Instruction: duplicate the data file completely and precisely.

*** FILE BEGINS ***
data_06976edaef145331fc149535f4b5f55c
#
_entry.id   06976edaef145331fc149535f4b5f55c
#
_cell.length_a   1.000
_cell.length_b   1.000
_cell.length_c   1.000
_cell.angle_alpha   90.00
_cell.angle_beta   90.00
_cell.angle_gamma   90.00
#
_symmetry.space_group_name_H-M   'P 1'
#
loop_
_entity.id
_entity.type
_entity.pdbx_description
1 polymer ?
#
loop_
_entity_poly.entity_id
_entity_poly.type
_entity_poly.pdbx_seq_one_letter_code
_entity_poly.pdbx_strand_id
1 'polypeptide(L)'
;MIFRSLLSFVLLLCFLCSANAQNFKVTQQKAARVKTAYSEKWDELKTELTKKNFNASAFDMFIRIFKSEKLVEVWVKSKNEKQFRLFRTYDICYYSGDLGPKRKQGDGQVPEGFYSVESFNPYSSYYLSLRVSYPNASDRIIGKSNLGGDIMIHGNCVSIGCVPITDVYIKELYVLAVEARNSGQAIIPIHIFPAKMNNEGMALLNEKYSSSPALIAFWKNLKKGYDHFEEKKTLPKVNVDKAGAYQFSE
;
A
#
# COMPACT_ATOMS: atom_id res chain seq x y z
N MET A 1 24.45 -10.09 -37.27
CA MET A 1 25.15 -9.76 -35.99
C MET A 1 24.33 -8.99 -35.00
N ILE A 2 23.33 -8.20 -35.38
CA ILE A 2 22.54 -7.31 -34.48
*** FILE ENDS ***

data_06976edaef145331fc149535f4b5f55c
#
_entry.id   06976edaef145331fc149535f4b5f55c
#
_cell.length_a   1.000
_cell.length_b   1.000
_cell.length_c   1.000
_cell.angle_alpha   90.00
_cell.angle_beta   90.00
_cell.angle_gamma   90.00
#
_symmetry.space_group_name_H-M   'P 1'
#
loop_
_entity.id
_entity.type
_entity.pdbx_description
1 polymer ?
#
loop_
_entity_poly.entity_id
_entity_poly.type
_entity_poly.pdbx_seq_one_letter_code
_entity_poly.pdbx_strand_id
1 'polypeptide(L)'
;MIFRSLLSFVLLLCFLCSANAQNFKVTQQKAARVKTAYSEKWDELKTELTKKNFNASAFDMFIRIFKSEKLVEVWVKSKNEKQFRLFRTYDICYYSGDLGPKRKQGDGQVPEGFYSVESFNPYSSYYLSLRVSYPNASDRIIGKSNLGGDIMIHGNCVSIGCVPITDVYIKELYVLAVEARNSGQAIIPIHIFPAKMNNEGMALLNEKYSSSPALIAFWKNLKKGYDHFEEKKTLPKVNVDKAGAYQFSE
;
A
#
# COMPACT_ATOMS: atom_id res chain seq x y z
N MET A 1 24.45 -10.09 -37.27
CA MET A 1 25.15 -9.76 -35.99
C MET A 1 24.33 -8.99 -35.00
N ILE A 2 23.33 -8.20 -35.38
CA ILE A 2 22.54 -7.31 -34.48